TONI MORRISON: The Pain Of Being Black

TONI MORRISON, winner of the Pulitzer Prize for her gritty novel Beloved, smolders at the inequities that blacks and women still face

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There was this ad hoc nature of everyday life. For black people, anybody ! might do anything at any moment. Two miles in any direction, you may run into Quakers who feed you or Klansmen who kill you -- you don't know. When you leave the plantation, you are leaving not only what you know, you are leaving your family.

Q. Have you any specific proposals for improving the present-day racial climate in America?

A. It is a question of education, because racism is a scholarly pursuit. It's all over the world, I am convinced. But that's not the way people were born to live. I'm talking about racism that is taught, institutionalized. Everybody remembers the first time they were taught that part of the human race was Other. That's a trauma. It's as though I told you that your left hand is not part of your body.

How to breach those things? There is a very, very serious problem of education and leadership. But we don't have the structure for the education we need. Nobody has done it. Black literature is taught as sociology, as tolerance, not as a serious, rigorous art form.

I saw on television some black children screaming and crying about the violence in their school. But what do we do about that?

Q. But there is violence in schools that are all black, black against black.

A. Black people are victims of an enormous amount of violence. I don't have any answers other than what to do about violence generally. None of those things can take place, you know, without the complicity of the people who run the schools and the city.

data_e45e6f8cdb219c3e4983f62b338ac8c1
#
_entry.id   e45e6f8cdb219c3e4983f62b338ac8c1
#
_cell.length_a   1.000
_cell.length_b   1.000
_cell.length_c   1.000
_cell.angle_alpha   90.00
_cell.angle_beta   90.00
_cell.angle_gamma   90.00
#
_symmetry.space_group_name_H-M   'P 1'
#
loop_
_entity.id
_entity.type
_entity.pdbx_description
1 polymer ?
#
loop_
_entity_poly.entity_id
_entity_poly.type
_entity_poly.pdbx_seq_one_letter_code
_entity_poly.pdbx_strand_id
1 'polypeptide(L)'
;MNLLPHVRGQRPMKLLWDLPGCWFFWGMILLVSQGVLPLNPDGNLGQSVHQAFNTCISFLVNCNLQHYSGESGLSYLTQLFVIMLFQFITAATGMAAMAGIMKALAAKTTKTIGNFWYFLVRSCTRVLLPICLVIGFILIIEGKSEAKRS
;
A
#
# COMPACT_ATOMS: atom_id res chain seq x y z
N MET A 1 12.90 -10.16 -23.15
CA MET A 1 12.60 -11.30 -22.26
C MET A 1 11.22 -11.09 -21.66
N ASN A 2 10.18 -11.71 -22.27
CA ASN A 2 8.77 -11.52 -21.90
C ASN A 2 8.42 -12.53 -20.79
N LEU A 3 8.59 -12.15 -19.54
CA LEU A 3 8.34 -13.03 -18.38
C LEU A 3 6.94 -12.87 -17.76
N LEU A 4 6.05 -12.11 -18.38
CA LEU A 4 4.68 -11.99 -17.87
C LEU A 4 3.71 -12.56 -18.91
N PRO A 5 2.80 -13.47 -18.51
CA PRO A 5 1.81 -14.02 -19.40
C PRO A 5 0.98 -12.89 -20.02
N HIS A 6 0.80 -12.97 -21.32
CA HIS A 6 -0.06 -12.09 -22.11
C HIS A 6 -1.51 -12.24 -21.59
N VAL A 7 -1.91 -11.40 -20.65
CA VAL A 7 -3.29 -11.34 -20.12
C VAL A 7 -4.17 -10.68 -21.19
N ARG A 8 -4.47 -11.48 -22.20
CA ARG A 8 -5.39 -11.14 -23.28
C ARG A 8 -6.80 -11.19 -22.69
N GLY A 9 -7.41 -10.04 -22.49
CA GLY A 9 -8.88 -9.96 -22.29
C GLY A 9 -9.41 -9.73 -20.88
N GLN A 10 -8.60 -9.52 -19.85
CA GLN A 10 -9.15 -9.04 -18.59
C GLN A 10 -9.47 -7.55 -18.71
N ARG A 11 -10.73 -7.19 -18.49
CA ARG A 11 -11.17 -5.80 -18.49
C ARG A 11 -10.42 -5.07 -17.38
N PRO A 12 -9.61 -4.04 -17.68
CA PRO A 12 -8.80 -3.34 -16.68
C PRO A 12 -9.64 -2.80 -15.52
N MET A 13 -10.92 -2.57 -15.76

Q. That's a strong condemnation. Complicity suggests that these conditions are seen as O.K.

A. Human beings can change things. Schools must stop being holding pens to keep energetic young people off the job market and off the streets. They are real threats because they may know more, they may have more energy, and they may take your job. So we stretch puberty out a long, long time.

There is nothing of any consequence in education, in the economy, in city planning, in social policy that does not concern black people. That's where the problem is. Are you going to build a city to accommodate more black people? Why? They don't pay taxes. Are you going to build a school system to accommodate the children of poor black people? Why? They'll want your job. They don't pay taxes.

Q. Many people are deeply concerned that these young black students are dropping out.

A. They don't care about these kids. I don't mean that there are not people ; who care. But when this wonderful "they" we always blame for anything say we've got to fix the schools, or we have got to legalize drugs, what they care about is their personal well-being: Am I going to get mugged? Are the homeless going to be in my neighborhood?

Q. You don't think there is great concern out there that American society has things seriously wrong with it? Not just because "I can't walk down the street"?

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